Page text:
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ABI and Solexa, Pitching Wall Street, Flesh Out Strategies for Their Sequencers

NEW YORK (GenomeWeb News) — As Solexa and Applied Biosystems prepare to roll out their next-generation sequencers, investors are getting curious about how they will compete against each other and where each might have an edge.
 
During an investor and analyst conference this month the two companies individually offered a glimpse of what they hope their respective systems will be capable of doing, what researchers will likely use them for, and where they see their markets. It turns out both shops will target similar applications but differ wildly on their market size estimates.
 
Solexa shipped its first 1G Genome Analyzers to two early-access customers in late June and has said in the past that it wants to launch the instrument widely by the end of this year. Applied Biosystems, meantime, said it will place the first units of its Agencourt system – christened AGA, for Advanced Genetic Analysis – by mid-2007 in large-scale genome centers and core sequencing facilities.
 
Both shops claim their tools will be better and cheaper than the competitions’. “We believe this instrument and the consumables are going to be very cost-competitive with some of the our competition, and it’s also a very flexible platform,” said Kevin Corcoran, ABI’s vice president and general manager for genetic analysis, during a talk at the Thomas Weisel Healthcare Conference in Boston earlier this month.
 
He claimed that the AGA technology has “the highest potential throughput and also the highest read quality” compared to the more than 40 technologies ABI tested before it decided to buy Agencourt Personal Genomics from Beckman Coulter in May.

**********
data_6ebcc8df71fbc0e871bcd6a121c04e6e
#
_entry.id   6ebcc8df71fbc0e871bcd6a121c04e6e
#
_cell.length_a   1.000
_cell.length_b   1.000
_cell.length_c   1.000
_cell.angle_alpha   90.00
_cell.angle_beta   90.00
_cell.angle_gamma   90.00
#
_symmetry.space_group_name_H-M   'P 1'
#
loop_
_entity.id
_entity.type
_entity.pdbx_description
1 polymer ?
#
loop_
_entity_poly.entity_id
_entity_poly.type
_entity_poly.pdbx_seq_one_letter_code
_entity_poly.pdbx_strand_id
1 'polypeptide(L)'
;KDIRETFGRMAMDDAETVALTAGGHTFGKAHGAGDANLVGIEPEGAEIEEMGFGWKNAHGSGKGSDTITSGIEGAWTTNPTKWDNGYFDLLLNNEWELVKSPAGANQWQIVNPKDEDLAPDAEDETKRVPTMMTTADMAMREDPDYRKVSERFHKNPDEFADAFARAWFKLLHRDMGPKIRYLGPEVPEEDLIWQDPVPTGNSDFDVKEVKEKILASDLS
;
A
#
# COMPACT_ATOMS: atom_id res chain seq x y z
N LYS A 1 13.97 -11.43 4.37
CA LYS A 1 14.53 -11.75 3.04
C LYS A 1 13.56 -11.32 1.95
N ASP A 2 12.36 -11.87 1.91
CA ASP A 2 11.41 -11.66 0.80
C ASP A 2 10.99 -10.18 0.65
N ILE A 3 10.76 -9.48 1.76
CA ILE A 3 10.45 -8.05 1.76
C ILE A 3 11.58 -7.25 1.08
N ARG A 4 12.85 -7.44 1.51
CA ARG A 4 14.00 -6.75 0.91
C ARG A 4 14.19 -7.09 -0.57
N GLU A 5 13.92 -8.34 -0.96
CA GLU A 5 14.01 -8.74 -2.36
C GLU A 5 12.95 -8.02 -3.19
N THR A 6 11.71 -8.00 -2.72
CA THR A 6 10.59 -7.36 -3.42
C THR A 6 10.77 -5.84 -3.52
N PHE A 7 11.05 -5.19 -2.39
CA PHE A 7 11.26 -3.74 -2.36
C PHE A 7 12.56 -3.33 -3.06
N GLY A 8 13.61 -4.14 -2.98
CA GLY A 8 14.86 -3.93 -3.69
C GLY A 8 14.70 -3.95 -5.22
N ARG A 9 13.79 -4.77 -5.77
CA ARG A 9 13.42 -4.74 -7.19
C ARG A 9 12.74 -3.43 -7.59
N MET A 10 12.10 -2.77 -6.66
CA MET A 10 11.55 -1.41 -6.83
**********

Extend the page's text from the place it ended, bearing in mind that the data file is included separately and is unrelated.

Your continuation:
ABI says the ultra-high-throughput sequencing market could reach $400 million by 2010 with about 60 percent coming from resequencing and de novo sequencing and about 40 percent from gene expression analysis. Solexa says the combined market today is around $2 billion.

 
But Solexa, pointing to its earlier market entry, does not seem to fear the competition. “We claim we will have cost and throughput advantage over [ABI] when they come out with their system,” said Solexa CFO Linda Rubinstein during a separate discussion at the same meeting. Omead Ostadan, the company’s vice president marketing, also pointed out high data accuracy as an important metric for Solexa’s technology.
 
Solexa, which has spent the past few years stacking its executive suites with ABI alumni, has “a performance lead, and a cost lead, and a time lead, and we intend to maintain that through successive generations” of the instrument, Rubinstein added.
 
Solexa said in the past that its first fully commercialized instrument will initially be able to read one gigabase, or a billion DNA bases, per run, while ABI told GenomeWeb News in June it plans to ramp up the raw data output of its instrument to 1.2 gigabases per run.
Solexa’s 1G Genome Analyzer lists for $395,000, and the company estimates a typical user will purchase $100,000 to $200,000 worth of consumables per year. “Our business model is … very much a razor and razor blade model,” Rubinstein said, “but this is a space where the razors can be very profitable as well as the razor blades.”
 
ABI said in June its AGA instrument will be "competitive" in price with its 3730XL capillary electrophoresis sequencer, the high-end version of which lists for $365,000. The company has not yet talked about the price for consumables.
 
Helicos also presented at the meeting but was unable to provide copies of its slides or transcripts of its presentation in time for this publication.
 
Applications
 
In terms of applications for their instruments, ABI and Solexa each agree they will be useful for de novo sequencing, resequencing of whole genomes and focused regions, and gene expression profiling. ABI’s Corcoran also briefly mentioned karyotyping.